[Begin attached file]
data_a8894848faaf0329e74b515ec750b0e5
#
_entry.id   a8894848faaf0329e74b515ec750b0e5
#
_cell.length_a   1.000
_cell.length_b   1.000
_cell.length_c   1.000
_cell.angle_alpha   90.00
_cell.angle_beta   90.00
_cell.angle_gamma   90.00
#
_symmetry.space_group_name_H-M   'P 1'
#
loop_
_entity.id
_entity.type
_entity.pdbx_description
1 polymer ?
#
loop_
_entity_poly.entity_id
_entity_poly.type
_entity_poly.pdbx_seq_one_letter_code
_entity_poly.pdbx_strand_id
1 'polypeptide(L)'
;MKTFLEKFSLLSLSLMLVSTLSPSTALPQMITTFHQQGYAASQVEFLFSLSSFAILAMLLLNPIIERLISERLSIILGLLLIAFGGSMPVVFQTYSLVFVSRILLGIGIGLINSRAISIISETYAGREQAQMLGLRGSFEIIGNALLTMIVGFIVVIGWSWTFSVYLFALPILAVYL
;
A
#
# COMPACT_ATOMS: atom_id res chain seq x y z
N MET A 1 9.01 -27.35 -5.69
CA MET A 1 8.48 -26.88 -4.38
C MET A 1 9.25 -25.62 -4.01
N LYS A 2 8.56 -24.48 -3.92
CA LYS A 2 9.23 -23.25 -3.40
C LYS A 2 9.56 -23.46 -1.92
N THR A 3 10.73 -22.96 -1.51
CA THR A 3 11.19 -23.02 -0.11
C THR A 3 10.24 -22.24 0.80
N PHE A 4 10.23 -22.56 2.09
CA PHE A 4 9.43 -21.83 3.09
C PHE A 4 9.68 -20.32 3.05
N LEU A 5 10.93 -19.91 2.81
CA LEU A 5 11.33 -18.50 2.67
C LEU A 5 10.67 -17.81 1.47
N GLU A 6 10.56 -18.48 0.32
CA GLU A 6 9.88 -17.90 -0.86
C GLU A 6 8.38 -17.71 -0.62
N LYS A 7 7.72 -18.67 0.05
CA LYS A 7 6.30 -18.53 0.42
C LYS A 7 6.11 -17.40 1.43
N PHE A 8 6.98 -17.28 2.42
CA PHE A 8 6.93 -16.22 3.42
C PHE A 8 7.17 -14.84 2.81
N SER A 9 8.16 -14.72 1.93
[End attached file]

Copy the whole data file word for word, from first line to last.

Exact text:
data_a8894848faaf0329e74b515ec750b0e5
#
_entry.id   a8894848faaf0329e74b515ec750b0e5
#
_cell.length_a   1.000
_cell.length_b   1.000
_cell.length_c   1.000
_cell.angle_alpha   90.00
_cell.angle_beta   90.00
_cell.angle_gamma   90.00
#
_symmetry.space_group_name_H-M   'P 1'
#
loop_
_entity.id
_entity.type
_entity.pdbx_description
1 polymer ?
#
loop_
_entity_poly.entity_id
_entity_poly.type
_entity_poly.pdbx_seq_one_letter_code
_entity_poly.pdbx_strand_id
1 'polypeptide(L)'
;MKTFLEKFSLLSLSLMLVSTLSPSTALPQMITTFHQQGYAASQVEFLFSLSSFAILAMLLLNPIIERLISERLSIILGLLLIAFGGSMPVVFQTYSLVFVSRILLGIGIGLINSRAISIISETYAGREQAQMLGLRGSFEIIGNALLTMIVGFIVVIGWSWTFSVYLFALPILAVYL
;
A
#
# COMPACT_ATOMS: atom_id res chain seq x y z
N MET A 1 9.01 -27.35 -5.69
CA MET A 1 8.48 -26.88 -4.38
C MET A 1 9.25 -25.62 -4.01
N LYS A 2 8.56 -24.48 -3.92
CA LYS A 2 9.23 -23.25 -3.40
C LYS A 2 9.56 -23.46 -1.92
N THR A 3 10.73 -22.96 -1.51
CA THR A 3 11.19 -23.02 -0.11
C THR A 3 10.24 -22.24 0.80
N PHE A 4 10.23 -22.56 2.09
CA PHE A 4 9.43 -21.83 3.09
C PHE A 4 9.68 -20.32 3.05
N LEU A 5 10.93 -19.91 2.81
CA LEU A 5 11.33 -18.50 2.67
C LEU A 5 10.67 -17.81 1.47
N GLU A 6 10.56 -18.48 0.32
CA GLU A 6 9.88 -17.90 -0.86
C GLU A 6 8.38 -17.71 -0.62
N LYS A 7 7.72 -18.67 0.05
CA LYS A 7 6.30 -18.53 0.42
C LYS A 7 6.11 -17.40 1.43
N PHE A 8 6.98 -17.28 2.42
CA PHE A 8 6.93 -16.22 3.42
C PHE A 8 7.17 -14.84 2.81
N SER A 9 8.16 -14.72 1.93